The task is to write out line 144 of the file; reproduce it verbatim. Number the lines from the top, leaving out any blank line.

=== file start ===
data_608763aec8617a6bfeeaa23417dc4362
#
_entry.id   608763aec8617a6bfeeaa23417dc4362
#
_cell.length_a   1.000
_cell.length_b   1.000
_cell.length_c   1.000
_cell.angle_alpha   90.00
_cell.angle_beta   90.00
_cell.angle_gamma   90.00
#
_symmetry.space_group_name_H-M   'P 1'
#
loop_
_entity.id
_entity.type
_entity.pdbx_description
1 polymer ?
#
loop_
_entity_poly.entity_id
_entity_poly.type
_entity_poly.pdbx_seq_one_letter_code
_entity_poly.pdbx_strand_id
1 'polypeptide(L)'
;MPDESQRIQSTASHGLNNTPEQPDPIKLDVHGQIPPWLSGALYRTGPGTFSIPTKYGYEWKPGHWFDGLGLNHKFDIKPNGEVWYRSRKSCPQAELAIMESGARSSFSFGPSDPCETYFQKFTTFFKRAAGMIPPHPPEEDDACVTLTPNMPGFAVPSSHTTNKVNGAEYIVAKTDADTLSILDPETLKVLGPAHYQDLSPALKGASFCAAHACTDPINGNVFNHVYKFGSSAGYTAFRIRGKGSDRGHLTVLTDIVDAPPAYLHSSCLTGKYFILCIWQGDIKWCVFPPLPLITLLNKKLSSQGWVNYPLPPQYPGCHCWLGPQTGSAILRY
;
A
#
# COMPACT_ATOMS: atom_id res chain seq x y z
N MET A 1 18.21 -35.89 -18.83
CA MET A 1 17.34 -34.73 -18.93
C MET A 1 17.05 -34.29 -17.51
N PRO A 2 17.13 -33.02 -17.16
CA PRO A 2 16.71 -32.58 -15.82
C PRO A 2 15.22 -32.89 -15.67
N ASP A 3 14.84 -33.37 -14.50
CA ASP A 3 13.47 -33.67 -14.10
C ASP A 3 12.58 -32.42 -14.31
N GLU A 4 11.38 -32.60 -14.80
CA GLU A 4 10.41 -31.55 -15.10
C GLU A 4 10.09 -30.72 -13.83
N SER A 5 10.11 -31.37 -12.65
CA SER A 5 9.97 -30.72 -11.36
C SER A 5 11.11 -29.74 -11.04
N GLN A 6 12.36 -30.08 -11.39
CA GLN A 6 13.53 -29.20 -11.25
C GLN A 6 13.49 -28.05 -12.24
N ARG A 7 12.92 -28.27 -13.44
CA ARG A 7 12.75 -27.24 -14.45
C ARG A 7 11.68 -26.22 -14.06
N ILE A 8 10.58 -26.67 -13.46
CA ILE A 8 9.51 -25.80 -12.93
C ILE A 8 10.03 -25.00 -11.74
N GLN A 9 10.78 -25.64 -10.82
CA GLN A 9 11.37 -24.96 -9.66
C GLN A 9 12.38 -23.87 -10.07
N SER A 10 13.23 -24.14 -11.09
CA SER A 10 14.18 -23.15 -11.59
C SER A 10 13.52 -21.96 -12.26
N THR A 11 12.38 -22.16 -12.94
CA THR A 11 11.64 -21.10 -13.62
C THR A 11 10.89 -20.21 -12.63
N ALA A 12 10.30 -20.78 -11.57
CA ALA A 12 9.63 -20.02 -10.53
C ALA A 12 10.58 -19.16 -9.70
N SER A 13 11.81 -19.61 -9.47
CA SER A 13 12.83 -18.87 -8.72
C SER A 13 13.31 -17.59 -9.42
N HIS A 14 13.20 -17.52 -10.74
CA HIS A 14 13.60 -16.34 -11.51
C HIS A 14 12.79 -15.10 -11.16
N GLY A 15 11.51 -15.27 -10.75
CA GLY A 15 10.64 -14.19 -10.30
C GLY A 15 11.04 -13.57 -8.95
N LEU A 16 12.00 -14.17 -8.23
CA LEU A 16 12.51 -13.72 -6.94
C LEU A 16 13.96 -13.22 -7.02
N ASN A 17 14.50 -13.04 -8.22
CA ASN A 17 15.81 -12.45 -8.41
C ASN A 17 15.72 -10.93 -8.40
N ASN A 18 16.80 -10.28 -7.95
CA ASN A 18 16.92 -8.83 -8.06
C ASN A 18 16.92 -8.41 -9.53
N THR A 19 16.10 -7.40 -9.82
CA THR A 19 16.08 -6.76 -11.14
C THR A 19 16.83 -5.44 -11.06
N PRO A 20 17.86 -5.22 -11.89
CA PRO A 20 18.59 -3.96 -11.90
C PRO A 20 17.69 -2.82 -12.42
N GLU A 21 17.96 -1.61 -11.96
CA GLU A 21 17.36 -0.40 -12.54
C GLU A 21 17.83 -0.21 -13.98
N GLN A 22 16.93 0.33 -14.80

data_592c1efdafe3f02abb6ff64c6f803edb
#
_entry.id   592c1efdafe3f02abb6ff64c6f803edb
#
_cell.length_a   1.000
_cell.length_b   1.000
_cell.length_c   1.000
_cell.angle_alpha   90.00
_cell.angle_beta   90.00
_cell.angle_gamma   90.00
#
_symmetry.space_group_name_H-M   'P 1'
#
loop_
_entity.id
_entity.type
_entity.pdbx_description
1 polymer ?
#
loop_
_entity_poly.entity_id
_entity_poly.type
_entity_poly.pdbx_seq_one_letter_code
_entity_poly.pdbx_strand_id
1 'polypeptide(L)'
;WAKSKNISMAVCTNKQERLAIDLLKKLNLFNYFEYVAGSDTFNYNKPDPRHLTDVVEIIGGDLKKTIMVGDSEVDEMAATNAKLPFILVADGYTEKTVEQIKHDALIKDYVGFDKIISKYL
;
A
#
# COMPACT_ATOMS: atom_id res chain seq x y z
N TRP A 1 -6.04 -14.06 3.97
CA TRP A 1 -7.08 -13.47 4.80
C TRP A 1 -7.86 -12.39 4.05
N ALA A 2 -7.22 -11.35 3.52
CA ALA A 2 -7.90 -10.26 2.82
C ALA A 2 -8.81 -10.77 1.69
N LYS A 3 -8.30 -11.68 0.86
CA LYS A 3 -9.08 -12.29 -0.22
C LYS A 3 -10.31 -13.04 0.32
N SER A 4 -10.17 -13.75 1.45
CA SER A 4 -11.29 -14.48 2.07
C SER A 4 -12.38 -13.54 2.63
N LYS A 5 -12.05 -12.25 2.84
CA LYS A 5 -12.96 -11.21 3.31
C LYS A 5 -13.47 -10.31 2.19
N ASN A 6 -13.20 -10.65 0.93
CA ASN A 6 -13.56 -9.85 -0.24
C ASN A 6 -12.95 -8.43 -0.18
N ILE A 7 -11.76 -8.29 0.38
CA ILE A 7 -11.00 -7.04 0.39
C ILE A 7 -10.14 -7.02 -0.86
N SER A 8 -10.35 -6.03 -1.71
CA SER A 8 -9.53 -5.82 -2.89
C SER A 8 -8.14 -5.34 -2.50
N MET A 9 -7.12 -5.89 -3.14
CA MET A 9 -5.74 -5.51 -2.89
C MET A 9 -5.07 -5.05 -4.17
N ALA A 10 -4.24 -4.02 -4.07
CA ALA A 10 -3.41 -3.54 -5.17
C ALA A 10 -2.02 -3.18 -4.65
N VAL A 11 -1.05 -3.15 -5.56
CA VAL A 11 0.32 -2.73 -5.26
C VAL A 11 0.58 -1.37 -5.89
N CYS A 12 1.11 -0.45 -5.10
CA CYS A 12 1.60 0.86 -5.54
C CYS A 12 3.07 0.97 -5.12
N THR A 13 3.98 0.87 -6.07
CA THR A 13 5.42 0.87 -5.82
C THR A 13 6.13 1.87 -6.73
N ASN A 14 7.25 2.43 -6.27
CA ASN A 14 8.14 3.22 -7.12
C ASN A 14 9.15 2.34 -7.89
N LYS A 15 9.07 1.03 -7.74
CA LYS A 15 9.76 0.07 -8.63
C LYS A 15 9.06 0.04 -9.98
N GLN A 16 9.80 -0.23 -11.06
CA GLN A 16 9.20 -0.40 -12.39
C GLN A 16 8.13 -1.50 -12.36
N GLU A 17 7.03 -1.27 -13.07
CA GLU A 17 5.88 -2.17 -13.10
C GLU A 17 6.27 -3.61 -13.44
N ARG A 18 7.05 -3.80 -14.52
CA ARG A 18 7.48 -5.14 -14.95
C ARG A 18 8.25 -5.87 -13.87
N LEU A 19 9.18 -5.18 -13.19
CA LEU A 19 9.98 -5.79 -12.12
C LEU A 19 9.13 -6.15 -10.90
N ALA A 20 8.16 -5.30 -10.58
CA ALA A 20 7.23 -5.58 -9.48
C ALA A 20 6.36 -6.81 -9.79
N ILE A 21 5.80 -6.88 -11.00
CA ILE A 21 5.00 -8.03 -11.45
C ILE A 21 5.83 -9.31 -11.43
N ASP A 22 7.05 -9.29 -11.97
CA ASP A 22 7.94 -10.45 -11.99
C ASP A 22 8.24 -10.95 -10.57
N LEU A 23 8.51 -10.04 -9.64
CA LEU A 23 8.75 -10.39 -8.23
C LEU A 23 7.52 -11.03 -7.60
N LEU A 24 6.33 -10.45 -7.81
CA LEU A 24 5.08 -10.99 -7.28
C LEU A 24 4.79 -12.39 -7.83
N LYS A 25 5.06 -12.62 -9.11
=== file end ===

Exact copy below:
CA ILE A 7 -11.00 -7.04 0.39